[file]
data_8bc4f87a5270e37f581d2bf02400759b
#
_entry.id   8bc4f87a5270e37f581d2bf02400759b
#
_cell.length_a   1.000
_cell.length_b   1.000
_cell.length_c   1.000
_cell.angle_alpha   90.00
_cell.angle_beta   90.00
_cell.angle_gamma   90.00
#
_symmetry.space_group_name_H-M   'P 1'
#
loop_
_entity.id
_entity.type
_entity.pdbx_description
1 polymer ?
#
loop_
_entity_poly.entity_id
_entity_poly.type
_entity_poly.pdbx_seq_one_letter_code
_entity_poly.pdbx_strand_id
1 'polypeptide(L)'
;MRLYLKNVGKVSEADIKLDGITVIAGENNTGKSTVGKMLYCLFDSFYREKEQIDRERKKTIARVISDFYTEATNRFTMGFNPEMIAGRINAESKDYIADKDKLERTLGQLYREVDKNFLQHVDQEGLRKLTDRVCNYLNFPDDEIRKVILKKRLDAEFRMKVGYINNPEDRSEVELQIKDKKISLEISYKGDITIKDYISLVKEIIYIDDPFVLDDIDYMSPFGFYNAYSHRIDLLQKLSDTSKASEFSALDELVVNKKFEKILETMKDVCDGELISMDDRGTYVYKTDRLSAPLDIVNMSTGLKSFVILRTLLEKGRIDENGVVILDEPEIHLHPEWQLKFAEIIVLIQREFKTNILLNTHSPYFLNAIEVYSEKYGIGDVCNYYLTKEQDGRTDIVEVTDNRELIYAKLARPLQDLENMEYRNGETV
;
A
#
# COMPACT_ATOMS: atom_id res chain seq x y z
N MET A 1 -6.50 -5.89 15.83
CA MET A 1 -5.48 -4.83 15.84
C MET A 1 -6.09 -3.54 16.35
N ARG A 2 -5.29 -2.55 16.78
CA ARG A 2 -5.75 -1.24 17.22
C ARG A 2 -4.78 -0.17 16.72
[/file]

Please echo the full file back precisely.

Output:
data_8bc4f87a5270e37f581d2bf02400759b
#
_entry.id   8bc4f87a5270e37f581d2bf02400759b
#
_cell.length_a   1.000
_cell.length_b   1.000
_cell.length_c   1.000
_cell.angle_alpha   90.00
_cell.angle_beta   90.00
_cell.angle_gamma   90.00
#
_symmetry.space_group_name_H-M   'P 1'
#
loop_
_entity.id
_entity.type
_entity.pdbx_description
1 polymer ?
#
loop_
_entity_poly.entity_id
_entity_poly.type
_entity_poly.pdbx_seq_one_letter_code
_entity_poly.pdbx_strand_id
1 'polypeptide(L)'
;MRLYLKNVGKVSEADIKLDGITVIAGENNTGKSTVGKMLYCLFDSFYREKEQIDRERKKTIARVISDFYTEATNRFTMGFNPEMIAGRINAESKDYIADKDKLERTLGQLYREVDKNFLQHVDQEGLRKLTDRVCNYLNFPDDEIRKVILKKRLDAEFRMKVGYINNPEDRSEVELQIKDKKISLEISYKGDITIKDYISLVKEIIYIDDPFVLDDIDYMSPFGFYNAYSHRIDLLQKLSDTSKASEFSALDELVVNKKFEKILETMKDVCDGELISMDDRGTYVYKTDRLSAPLDIVNMSTGLKSFVILRTLLEKGRIDENGVVILDEPEIHLHPEWQLKFAEIIVLIQREFKTNILLNTHSPYFLNAIEVYSEKYGIGDVCNYYLTKEQDGRTDIVEVTDNRELIYAKLARPLQDLENMEYRNGETV
;
A
#
# COMPACT_ATOMS: atom_id res chain seq x y z
N MET A 1 -6.50 -5.89 15.83
CA MET A 1 -5.48 -4.83 15.84
C MET A 1 -6.09 -3.54 16.35
N ARG A 2 -5.29 -2.55 16.78
CA ARG A 2 -5.75 -1.24 17.22
C ARG A 2 -4.78 -0.17 16.72